Maybe I'm an addict.
Like many list-makers, crossing things off my list makes me feel really good and makes me want to cross the next thing off my list, and the next. What's really going on here? More specifically, how can we harness this reaction to make the sometimes arduous task of cleaning not only less irritating, but even downright tempting?
Dopamine makes us feel good
Not to put checking things off a list on par with eating chocolate or sex, but dopamine is the neurotransmitter responsible for the "feel-good" effect of these activities. And as any human being knows, if it feels good, we're driven to do it again.
Dopamine is indeed involved in less desirable activities and addiction (whether to heroin or to the little red bubble above that white f in the blue box). But rather than only fighting against this chain reaction, we can use it to our advantage — such as getting more things crossed off our lists.
Checklists trigger the release of dopamine
Of course, crossing something off of a list per se is not what causes the release of dopamine (at least not at first; we'll get to that). It's the act behind it, the sense of accomplishment, that makes us feel good.
As Brian Patrick Eha of Entrepreneur.com says in How to Reward Your Brain and Boost Productivity, "The key to achieving your goals may be in understanding your brain chemistry. When you succeed at something, your brain releases dopamine, a reward chemical which boosts memory and triggers increased concentration and a desire to repeat the experience."
When we complete a task and get in the habit of crossing that item off of a list, the pleasant feeling becomes associated with the crossing off (think Pavlov's dogs) and we become more productive.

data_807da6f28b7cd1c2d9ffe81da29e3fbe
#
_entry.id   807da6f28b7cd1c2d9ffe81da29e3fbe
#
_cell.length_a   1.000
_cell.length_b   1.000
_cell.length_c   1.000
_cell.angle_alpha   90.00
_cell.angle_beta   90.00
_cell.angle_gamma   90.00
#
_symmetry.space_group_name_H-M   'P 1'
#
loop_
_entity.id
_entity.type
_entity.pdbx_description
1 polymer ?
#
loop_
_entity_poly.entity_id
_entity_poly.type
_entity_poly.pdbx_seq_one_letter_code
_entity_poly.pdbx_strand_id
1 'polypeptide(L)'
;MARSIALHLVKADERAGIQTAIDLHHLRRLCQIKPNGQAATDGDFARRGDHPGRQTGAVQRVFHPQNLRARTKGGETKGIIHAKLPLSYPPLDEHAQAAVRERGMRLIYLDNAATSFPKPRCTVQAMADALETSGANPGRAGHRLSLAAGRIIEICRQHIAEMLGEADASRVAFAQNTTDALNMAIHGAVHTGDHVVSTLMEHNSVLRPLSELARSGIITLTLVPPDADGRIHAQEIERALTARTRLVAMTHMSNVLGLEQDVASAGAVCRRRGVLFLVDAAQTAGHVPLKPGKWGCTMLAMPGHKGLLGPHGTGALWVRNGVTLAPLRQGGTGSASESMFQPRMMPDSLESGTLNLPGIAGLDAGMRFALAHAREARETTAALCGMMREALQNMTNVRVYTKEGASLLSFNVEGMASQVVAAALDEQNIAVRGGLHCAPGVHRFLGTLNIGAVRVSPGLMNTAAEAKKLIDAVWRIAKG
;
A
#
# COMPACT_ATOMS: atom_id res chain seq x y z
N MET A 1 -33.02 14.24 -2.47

The organizing gurus of Simply Placed put it this way:
Why does getting things done feel good? It’s the neurotransmitter dopamine that is responsible for feelings of achievement, satisfaction and happiness. When we recognize a small task or large project as being complete, this triggers a dopamine release. Not only does dopamine allow us to feel good about what we’ve done, it also serves to motivate us to do more so we can continue to feel pleasure.
Crossing something off a list helps us recognize a task as being complete. Boom: dopamine! And this is where the motivation comes in: The association between crossing something off a list and that good feeling becomes so strong that we'll do just about anything — even scrub a toilet — to get it.
We want more
I'd venture to say that if you don't like to clean, the effect is even more pronounced: if you disdain cleaning, any cleaning chore seems more monumental, no? So when the task is finished, the sense of accomplishment must be even greater. The folks at Simply Placed agree: "Recognizing you’ve completed a task triggers a dopamine response. The larger the task, the greater the surge." Along this line, the more you clean and cross items off your list, the greater your sense of accomplishment and the more you want to clean. Soon you'll be reaching for that checklist so you can get your fix.
Cleaning for your (mental) health
I don't want to get too crazy here, but may I suggest that cleaning could become a way to feel good, that crossing something off your cleaning checklist could become a, shall we say, mood enhancer? It is for me. Go ahead, try it.